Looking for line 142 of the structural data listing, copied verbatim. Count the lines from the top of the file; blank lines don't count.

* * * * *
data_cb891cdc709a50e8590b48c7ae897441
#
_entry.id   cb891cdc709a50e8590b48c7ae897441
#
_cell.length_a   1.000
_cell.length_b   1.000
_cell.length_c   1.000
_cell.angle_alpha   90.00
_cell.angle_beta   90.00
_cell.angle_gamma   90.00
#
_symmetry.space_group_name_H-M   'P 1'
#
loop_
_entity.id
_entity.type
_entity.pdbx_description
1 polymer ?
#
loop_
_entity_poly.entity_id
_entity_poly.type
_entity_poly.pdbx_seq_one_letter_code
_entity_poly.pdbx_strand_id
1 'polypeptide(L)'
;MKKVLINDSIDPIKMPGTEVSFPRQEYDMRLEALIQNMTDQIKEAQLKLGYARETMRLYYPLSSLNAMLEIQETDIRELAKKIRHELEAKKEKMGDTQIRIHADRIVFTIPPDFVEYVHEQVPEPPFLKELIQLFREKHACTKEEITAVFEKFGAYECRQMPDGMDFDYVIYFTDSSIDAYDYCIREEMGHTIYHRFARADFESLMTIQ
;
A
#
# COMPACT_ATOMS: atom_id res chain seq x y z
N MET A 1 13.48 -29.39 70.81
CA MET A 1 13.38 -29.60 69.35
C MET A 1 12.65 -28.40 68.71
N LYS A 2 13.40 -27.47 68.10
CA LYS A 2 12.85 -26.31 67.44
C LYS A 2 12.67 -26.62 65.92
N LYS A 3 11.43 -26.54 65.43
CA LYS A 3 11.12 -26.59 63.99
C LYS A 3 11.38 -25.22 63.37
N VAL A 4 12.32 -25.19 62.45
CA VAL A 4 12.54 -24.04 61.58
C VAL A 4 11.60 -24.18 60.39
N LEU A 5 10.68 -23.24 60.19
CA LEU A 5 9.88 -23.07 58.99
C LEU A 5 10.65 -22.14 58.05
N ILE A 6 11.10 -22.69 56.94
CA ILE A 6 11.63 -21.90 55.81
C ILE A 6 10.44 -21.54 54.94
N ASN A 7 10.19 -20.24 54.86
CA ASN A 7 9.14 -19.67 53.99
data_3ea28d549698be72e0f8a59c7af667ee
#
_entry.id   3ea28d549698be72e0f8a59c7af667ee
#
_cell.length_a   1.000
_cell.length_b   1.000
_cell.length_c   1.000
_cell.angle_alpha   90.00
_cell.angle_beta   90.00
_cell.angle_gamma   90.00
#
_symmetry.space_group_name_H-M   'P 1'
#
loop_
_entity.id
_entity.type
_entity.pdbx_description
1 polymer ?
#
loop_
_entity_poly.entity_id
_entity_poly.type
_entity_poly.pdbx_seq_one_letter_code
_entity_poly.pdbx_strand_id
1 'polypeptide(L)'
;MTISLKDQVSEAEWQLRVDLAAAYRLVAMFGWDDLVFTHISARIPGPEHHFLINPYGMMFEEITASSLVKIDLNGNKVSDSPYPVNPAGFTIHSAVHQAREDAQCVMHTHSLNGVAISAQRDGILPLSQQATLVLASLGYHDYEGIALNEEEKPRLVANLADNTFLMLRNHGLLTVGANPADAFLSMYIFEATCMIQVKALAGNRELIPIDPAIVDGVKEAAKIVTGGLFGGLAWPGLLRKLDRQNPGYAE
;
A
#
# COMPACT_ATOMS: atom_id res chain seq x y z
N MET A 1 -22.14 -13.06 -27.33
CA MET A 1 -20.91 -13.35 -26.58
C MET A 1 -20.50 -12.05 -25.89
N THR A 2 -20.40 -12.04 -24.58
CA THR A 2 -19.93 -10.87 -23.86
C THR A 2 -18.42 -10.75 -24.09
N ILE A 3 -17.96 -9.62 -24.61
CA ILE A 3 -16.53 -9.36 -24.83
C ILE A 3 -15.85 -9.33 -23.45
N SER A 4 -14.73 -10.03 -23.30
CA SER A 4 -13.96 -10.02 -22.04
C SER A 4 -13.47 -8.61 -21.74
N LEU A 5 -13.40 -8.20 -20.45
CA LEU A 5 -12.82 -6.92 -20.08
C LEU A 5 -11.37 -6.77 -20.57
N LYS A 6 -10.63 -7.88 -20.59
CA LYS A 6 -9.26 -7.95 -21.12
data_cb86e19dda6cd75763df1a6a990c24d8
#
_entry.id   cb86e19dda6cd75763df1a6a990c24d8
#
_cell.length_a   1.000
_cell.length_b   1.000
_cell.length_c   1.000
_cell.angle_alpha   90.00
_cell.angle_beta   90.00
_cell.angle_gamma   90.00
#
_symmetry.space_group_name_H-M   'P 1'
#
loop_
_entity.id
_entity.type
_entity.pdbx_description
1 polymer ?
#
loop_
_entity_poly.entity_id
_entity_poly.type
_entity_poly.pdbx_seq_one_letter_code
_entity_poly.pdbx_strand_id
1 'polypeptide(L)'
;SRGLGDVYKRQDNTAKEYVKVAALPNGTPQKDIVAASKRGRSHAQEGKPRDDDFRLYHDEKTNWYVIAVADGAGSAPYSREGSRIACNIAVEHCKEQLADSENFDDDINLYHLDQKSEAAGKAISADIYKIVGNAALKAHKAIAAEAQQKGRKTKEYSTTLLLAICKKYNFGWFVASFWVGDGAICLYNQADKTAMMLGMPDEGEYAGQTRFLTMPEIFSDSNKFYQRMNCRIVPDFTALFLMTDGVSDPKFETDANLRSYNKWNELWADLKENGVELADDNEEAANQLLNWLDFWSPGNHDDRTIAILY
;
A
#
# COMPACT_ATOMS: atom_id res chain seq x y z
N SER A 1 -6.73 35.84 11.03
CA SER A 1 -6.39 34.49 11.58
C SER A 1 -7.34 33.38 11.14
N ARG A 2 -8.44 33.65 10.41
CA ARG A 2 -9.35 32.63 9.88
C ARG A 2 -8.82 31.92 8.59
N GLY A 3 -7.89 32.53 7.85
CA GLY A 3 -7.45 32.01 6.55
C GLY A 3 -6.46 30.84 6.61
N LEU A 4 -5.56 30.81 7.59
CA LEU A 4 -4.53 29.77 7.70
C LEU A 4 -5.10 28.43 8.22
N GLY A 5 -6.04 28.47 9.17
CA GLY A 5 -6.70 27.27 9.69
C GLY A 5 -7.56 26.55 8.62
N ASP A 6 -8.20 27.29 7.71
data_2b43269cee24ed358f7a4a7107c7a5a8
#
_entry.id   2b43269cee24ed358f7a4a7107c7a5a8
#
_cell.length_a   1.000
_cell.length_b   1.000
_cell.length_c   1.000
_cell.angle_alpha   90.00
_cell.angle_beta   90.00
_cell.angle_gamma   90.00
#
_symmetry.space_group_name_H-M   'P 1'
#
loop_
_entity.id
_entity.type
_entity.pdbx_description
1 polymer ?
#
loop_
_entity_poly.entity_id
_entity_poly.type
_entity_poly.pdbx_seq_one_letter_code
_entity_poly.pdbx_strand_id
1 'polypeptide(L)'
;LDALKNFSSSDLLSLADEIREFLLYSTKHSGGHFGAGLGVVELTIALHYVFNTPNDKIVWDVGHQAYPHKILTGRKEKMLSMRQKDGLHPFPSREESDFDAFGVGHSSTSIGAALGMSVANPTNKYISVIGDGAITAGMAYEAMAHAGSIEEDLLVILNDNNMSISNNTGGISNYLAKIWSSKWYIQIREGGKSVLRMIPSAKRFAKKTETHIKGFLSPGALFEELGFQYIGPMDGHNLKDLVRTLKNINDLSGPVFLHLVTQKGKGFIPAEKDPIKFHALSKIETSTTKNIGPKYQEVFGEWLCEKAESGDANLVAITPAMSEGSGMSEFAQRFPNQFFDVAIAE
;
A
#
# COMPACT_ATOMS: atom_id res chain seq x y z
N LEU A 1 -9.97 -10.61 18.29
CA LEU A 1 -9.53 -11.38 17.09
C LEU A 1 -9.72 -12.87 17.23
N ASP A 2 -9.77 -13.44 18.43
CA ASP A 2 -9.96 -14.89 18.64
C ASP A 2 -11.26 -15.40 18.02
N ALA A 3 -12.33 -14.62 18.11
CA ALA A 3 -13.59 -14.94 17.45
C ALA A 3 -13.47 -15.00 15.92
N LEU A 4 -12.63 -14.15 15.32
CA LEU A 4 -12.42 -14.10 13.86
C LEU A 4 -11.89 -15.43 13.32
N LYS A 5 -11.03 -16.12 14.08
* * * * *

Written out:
C GLY A 5 -7.56 26.55 8.62